After checking into the teahouse, immediately walk down to the riverside and relax your tired muscles with a dip in the naturally heated pool. Later, head to a teahouse and celebrate the completion of your trek with the crew and team members.
Overnight in Jhinu Danda.
The last leg of your trek takes you to Siwai. Walk past terraced fields and traditional farms till you reach Siwai. As soon as you get there, board a vehicle and head to Pokhara.
Once you arrive in Pokhara, check into your hotel. International, as well as domestic tourists, frequently visit the lakeside city. The rest of the day is for you to spend it on your own. Take a well-deserved rest or stroll around the lakeside area. Sit by the serene Phewa Lake, gazing at Machhpuchhre’s reflection and colorful boats. If you want to see more of Pokhara, you can book a half-day guided sightseeing tour at an extra cost.
Overnight in Pokhara.
Take an afternoon flight to Kathmandu. Before you fly back to the capital, you can visit the popular sightseeing spots of Pokhara or try paragliding. These activities will incur extra costs.
Once you arrive in Kathmandu, check into your hotel. Take rest for as long as you like. Later on, go souvenir shopping or visit some places of interest. Celebrate the conclusion of your Nepal Annapurna Base Camp Trek with a complimentary farewell dinner with your guide or a representative from our office.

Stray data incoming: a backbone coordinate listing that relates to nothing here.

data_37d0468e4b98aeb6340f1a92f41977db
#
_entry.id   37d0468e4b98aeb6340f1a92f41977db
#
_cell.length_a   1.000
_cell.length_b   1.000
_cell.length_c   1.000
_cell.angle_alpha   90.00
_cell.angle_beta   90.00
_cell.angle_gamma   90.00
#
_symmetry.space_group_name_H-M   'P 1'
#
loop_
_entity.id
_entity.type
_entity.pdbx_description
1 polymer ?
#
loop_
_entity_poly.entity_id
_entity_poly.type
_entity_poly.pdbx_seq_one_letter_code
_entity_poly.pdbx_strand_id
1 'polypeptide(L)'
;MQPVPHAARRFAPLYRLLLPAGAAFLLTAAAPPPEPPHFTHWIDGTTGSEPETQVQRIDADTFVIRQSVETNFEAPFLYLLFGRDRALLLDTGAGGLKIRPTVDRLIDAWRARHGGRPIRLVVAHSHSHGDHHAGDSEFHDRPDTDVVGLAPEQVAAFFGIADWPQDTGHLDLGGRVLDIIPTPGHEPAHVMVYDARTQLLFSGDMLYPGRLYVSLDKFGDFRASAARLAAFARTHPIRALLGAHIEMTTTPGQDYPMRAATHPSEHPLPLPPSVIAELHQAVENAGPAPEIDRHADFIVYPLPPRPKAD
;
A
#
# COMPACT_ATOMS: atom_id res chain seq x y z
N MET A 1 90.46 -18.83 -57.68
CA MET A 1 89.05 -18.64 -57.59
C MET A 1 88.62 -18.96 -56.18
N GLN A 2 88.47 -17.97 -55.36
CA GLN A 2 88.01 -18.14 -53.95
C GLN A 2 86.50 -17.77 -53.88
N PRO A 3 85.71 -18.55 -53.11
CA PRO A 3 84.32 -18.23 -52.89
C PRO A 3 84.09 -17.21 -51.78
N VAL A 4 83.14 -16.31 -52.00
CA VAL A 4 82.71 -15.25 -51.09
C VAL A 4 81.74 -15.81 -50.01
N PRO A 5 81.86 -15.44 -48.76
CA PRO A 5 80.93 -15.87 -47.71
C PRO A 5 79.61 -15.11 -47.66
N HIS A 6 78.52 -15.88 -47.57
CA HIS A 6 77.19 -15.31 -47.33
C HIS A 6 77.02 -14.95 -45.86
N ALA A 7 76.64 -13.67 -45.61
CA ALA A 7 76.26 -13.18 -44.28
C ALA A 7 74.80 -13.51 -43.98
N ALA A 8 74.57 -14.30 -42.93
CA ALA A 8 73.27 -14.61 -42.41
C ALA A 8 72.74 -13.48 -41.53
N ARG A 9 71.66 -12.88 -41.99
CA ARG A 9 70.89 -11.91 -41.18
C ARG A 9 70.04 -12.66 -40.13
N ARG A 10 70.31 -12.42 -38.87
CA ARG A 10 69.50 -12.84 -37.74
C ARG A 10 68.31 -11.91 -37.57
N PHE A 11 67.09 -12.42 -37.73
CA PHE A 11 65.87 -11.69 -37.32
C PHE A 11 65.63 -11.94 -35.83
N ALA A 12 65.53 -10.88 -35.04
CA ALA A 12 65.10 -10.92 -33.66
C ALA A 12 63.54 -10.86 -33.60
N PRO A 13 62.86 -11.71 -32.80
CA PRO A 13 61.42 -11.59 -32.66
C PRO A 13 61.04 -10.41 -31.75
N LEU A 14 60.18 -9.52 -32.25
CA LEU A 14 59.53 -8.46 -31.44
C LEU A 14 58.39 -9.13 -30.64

Overnight in Kathmandu.
You will be driven to the airport in due time to catch your flight (three hours prior to the scheduled departure). If you want you can extend your trip and explore more of the country. Choose from our vast range of itineraries or allow us to customize a tour for you. Bid goodbye to Nepal!
Spring (March to May) and autumn (mid-September to November) are considered the best seasons to trek to Annapurna Base Camp. The weather stays dry and clear during these times, making it ideal for trekking and enjoying unobstructed views of mountains. The days are warm, and the nights chilly. On the downside, however, these are peak seasons, and the trails get crowded and busy.
During spring, the rhododendron forests covering the trail burst into colorful pink, white and red blooms. Walking through the hills covered with rhododendron blooms against the backdrop of the snowy Himalayas will seem like a walk through paradise.
Autumn is the most popular season for Annapurna Base Camp Trek. With the end of the wet monsoon season, which clears the skies of dust and impurities, you can enjoy crystal clear views during this season. Timing your trek around late September or October will allow you to experience the most important festivals of the Nepalese Dashain and Tihar. These festivals celebrated by Hindus last for several days. Expect good food, merry-making, dance, and music at all the villages along the trail.